Second, the government has instructed the chief religious institutions – the nominally independent Muftiate and the State Commission for Religious Affairs – to provide better control and monitoring of religious organizations, but also to engage in closer cooperation with them. State intervention into the activities of religious institutions is mainly justified on the grounds of preventing religious extremism. For example, the hardened legislation introduced in the religious sphere in 2008 was intended to restrict the activities of extremist foreign religious organizations, such as the banned global Islamist movement Hizb-ut-Tahrir.
The Islamic extremist threat first emerged on Kyrgyzstan’s political agenda in the late 1990s among growing fears that radical Islamic groups had established a presence in the religiously more conscious southern part of Kyrgyzstan. The threat became real in the summers of 1999 and 2000 when the Islamic Movement of Uzbekistan carried out armed incursions into southern Kyrgyzstan. Isolated terrorist incidents inside the country as well as radicalized citizens from Kyrgyzstan travelling to fight for the Islamic State and other jihadist groups in Syria have ensured that religious extremism and terrorism remain central factors in forming government policy in the religious field.
Kyrgyzstan’s political project of secularism has had to confront and adjust to an increasingly diversified religious situation. The country’s first president, Askar Akayev, initially took a rather laissez-faire approach to religion, while eventually driving state policy more in the direction of sheltering state and society from unwanted religious influences. His successor, Kurmanbek Bakiyev, continued and strengthened these policies as he mostly paid attention to Islam as a potential threat. While the third president, Almazbek Atambayev, was highly suspicious of foreign Islamic traditions, he endorsed traditional Kyrgyz Islam in public in a much more pronounced manner than his predecessors. Current president Sooronbai Jeenbekov appears intent on taking this rapprochement further by fostering a partnership between political and religious leaders.
In simple terms, three main attitudes can be identified in contemporary Kyrgyz society. First, there is the predominantly secular political, economic and intellectual elite in Bishkek. This once dominant group is gradually losing its position in a less secular society. Second, there is a large group of nationalist-minded Kyrgyz citizens who increasingly embrace moderate Hanafi Islam as part of that identity. Third, there are Islamic currents whose representatives try to convert existing Muslims to more conservative versions of Islam. It can be assumed that the relatively strong support for Sharia in Kyrgyzstan, reported in certain survey data, is located chiefly among this group.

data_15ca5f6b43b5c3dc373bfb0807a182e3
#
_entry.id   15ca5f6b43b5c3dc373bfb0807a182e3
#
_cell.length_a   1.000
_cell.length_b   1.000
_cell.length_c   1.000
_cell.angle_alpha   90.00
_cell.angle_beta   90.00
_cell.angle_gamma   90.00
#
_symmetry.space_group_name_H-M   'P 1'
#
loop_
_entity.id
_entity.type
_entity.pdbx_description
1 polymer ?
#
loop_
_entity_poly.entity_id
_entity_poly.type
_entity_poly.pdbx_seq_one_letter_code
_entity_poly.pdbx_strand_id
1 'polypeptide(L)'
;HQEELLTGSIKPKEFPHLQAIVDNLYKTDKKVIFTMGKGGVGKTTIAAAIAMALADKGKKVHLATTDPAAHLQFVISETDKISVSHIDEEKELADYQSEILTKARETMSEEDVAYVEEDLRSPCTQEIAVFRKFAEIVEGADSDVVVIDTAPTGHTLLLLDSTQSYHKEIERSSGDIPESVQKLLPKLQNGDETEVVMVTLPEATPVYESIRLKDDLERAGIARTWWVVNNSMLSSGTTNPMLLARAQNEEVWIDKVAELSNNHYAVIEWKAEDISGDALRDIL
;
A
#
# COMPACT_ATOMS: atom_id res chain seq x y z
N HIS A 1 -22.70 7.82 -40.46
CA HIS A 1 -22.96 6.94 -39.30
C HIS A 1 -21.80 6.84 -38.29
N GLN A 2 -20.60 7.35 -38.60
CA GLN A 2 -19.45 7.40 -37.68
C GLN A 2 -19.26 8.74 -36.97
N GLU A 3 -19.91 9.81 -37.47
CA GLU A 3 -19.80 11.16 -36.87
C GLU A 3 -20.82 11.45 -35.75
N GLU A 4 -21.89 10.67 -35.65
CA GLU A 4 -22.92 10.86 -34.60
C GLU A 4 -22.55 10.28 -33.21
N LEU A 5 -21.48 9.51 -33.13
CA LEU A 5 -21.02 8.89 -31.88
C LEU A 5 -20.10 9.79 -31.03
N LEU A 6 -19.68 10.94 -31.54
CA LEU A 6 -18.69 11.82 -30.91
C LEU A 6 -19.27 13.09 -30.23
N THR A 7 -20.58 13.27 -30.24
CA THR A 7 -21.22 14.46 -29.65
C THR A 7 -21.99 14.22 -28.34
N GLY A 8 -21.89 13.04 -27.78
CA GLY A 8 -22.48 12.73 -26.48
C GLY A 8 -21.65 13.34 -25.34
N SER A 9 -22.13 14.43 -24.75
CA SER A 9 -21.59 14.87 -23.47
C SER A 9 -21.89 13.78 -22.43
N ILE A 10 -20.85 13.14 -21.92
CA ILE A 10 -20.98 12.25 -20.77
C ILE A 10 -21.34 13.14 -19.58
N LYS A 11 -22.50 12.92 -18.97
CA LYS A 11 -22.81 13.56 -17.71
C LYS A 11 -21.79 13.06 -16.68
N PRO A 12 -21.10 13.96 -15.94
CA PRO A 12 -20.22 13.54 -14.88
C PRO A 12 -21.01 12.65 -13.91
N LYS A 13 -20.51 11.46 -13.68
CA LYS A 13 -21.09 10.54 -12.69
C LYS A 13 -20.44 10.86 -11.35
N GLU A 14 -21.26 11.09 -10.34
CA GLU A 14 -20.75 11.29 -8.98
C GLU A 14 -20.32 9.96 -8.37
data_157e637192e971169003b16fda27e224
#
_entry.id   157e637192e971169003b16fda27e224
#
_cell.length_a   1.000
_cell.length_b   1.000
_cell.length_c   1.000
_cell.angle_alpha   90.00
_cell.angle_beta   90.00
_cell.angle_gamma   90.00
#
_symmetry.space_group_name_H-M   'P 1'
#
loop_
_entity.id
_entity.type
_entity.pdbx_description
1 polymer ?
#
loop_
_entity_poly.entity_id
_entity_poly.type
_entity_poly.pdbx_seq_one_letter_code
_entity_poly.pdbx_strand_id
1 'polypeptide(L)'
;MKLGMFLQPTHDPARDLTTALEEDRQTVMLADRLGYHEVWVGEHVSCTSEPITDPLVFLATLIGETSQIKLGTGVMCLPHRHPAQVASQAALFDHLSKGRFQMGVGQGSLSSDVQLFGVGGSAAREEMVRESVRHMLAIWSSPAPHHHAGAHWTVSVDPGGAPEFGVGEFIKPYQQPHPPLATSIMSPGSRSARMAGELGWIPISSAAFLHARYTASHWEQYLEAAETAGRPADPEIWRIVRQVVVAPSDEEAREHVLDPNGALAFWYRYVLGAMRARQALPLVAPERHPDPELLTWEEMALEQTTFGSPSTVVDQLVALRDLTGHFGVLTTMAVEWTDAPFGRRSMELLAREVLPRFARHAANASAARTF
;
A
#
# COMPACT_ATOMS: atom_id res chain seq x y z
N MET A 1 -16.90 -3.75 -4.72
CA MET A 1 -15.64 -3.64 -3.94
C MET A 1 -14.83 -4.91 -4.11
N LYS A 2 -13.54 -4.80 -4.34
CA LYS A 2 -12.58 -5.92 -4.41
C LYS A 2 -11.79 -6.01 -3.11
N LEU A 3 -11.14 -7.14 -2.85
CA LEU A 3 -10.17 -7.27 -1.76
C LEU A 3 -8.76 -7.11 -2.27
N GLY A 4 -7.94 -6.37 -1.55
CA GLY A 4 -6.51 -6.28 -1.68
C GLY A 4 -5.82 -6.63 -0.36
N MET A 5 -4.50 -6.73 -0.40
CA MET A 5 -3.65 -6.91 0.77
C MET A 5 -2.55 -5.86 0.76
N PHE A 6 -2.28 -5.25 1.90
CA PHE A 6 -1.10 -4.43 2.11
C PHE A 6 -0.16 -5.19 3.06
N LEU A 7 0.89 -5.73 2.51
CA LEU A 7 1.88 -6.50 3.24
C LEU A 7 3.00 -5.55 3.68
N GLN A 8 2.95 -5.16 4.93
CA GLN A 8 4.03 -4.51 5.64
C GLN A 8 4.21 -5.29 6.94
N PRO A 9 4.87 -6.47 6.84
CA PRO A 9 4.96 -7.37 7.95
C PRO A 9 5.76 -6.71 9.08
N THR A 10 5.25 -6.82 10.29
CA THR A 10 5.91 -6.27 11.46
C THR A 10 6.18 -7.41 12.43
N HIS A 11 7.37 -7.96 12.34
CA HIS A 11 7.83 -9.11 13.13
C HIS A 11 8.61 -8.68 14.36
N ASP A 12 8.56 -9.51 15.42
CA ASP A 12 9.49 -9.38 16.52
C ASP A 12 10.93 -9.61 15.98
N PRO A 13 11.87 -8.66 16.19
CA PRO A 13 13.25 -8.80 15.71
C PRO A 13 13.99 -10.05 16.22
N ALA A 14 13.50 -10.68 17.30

Despite the fact that religious organizations are prohibited from interfering in the government of the state, Islam has become an increasingly potent factor in politics. As society has become more religious, Islam has become an important source of legitimization for politicians and a resource for the mobilization of voters. In the early years of independence, the rapid increase of mosques was largely the result of foreign investments, the continued proliferation is now mainly secured through the financial prowess of local sponsors, including members of parliament. This is a reciprocal relationship. Clerics use their political connections to build up their own power bases. Politicians, in turn, enjoying clerical support strengthen their local electoral base.
In this light, Kyrgyzstan stands at a crossroads; sooner or later there will be a power shift away from the Soviet generation that has governed the country since independence. The question is, what comes with a new generation in power, and whether a post-Soviet generation of leaders will maintain the separation between politics and religion. Much depends on which of the three above-mentioned groups will constitute the backbone of future decision-makers.